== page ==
B.C. Public Safety Minister Mike Farnworth defends government actions in the legislature, Feb. 19, 2020. (Hansard TV)

B.C. Public Safety Minister Mike Farnworth defends government actions in the legislature, Feb. 19, 2020. (Hansard TV)

ICBC applies for 15% rate decrease as lawyers pushed out

Resolution tribunal to determine most injury awards

The Insurance Corp. of B.C. is applying for a 15 per cent rate decrease for its monopoly basic vehicle insurance as the B.C. government’s changes to eliminate most of the costly lawsuits against the province’s auto insurer take effect next year.

Public Safety Minister Mike Farnworth says the rate cut, subject to approval of the B.C. Utilities Commission, will be a substantial step to delivering on a promised 20 per cent reduction in insurance costs. ICBC is also cutting its optional insurance rates starting Feb. 1, 2021, and the rate reductions should start showing up on ICBC renewals.

ICBC got approval for a 6.3 per cent rate increase in January 2019, the latest increase as the province prepared to bail out the corporation with $1 billion to cover a deficit caused by ballooning crash and injury awards and court costs.

RELATED: B.C. restricts ICBC lawsuits, promises rate cut

RELATED: Province bails out ICBC, B.C. Hydro in 2020 budget

The new injury coverage, which the government calls Enhanced Care, takes effect on May 1, 2021. When it takes effect, ICBC customers are told to expect a one-time refund.

“It will be calculated using the difference between a driver’s current Autoplan coverage and the new, lower-cost Enhanced Care coverage, for the portion of their existing policy that extends past May 1, 2021,” Farnworth and ICBC president Nicolas Jiminez said Dec. 14.

Farnworth was assigned responsibility for ICBC with the formation of the new majority NDP government, after Premier John Horgan and Attorney General David Eby pushed through the changes over the objections of the Trial Lawyers Association of B.C. Eby first moved to limit expert witnesses in injury cases, prompting a legal challenge.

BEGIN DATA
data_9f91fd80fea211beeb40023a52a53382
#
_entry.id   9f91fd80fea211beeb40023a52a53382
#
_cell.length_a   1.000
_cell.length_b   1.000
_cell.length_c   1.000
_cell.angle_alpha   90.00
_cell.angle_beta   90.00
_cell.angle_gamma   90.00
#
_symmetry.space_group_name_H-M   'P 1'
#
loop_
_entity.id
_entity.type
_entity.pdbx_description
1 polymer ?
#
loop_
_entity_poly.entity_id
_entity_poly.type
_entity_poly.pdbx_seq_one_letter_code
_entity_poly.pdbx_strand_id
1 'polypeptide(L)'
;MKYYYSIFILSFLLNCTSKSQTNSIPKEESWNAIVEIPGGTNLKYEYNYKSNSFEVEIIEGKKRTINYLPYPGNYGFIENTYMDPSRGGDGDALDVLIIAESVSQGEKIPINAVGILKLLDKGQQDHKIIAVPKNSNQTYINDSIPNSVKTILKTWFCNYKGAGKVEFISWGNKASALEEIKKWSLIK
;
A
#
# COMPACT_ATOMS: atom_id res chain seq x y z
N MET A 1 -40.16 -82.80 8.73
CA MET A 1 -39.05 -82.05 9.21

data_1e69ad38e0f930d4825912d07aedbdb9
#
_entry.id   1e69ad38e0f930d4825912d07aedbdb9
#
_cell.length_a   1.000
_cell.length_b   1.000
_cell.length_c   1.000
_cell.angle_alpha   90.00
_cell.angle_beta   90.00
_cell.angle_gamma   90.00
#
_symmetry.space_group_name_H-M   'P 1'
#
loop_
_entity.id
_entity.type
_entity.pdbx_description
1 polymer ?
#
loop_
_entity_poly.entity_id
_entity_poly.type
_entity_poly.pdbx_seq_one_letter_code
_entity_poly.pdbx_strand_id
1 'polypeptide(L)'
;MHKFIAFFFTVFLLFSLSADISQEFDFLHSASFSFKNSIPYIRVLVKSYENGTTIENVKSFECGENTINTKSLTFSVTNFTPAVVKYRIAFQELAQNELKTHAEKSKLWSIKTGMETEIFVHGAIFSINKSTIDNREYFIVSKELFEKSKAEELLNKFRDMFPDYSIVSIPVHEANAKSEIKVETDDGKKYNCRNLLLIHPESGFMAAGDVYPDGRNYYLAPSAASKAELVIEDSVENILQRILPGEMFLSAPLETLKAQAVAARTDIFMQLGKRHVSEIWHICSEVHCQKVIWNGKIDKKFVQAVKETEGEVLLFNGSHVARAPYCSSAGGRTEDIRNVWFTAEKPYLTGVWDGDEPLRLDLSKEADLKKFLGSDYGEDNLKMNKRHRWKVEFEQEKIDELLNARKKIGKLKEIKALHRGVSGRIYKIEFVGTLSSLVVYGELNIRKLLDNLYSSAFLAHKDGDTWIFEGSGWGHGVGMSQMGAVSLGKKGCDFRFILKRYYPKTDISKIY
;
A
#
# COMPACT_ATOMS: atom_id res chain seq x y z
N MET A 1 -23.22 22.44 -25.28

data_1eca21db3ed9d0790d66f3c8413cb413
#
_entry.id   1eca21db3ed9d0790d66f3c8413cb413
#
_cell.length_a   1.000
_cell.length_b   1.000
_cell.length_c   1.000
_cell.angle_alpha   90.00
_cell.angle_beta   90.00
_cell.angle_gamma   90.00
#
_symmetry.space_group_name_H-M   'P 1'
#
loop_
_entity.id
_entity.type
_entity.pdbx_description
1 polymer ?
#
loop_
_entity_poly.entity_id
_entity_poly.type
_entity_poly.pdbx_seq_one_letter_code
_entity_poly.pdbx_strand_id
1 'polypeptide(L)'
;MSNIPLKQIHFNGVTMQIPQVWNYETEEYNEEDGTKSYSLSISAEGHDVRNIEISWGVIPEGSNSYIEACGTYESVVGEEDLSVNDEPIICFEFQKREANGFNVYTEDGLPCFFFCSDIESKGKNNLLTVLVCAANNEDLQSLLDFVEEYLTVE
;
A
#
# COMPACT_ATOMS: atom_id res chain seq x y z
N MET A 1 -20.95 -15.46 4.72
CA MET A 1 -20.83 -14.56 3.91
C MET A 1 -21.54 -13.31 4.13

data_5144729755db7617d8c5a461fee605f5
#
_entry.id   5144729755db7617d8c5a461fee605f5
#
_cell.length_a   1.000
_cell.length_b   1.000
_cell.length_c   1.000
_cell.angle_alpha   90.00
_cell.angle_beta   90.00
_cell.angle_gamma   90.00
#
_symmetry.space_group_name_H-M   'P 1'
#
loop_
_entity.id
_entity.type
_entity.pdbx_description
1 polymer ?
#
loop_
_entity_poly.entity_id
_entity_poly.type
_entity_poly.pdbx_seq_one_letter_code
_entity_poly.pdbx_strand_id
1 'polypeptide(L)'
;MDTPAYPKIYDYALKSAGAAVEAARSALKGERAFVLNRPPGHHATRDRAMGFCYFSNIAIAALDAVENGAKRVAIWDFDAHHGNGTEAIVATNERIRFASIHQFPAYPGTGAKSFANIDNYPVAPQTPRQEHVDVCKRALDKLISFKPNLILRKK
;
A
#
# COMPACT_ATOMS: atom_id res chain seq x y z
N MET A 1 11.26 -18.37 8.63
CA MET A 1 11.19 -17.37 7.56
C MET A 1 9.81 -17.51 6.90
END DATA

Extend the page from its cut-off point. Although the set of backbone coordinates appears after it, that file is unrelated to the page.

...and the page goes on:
Horgan and Eby have rejected the lawyers’ description of the new system as “no fault,” pointing out that people can still be sued in some circumstances.

“You can’t run into someone without consequences,” Horgan said in announcing the new system in February 2020. “Your rates will go up. If you are found criminally responsible or criminally negligent, you can be sued.”


@tomfletcherbc
tfletcher@blackpress.ca

Like us on Facebook and follow us on Twitter.

BC politicsICBC

Just Posted

Taylor Bachrach, NDP MP for Skeena-Bulkley Valley addresses Parliament on June 7, in call for the federal government to stop fighting Indigenous children in court and to implement the Truth and Reconciliation Commission’s Call to Action. (Image: supplied from Facebook)
NDP motion calling for immediate reconciliation action passes

Skeena-Bulkley MP Taylor Bachrach addresses federal Parliament

Coho is one of many fish species that will benefit from a project to assess fish passage in the Falls River Watershed and offer options for improved connectivity and habitat restoration. The project will be delivered with funding from the Fish and Wildlife Compensation Program announced on June 8. (Photo: supplied by FWCP, istock, M.Haring)
More than $2.1 million for Northcoast fish and wildlife projects

Falls River Watershed SE of Prince Rupert to have fish passage and habitat study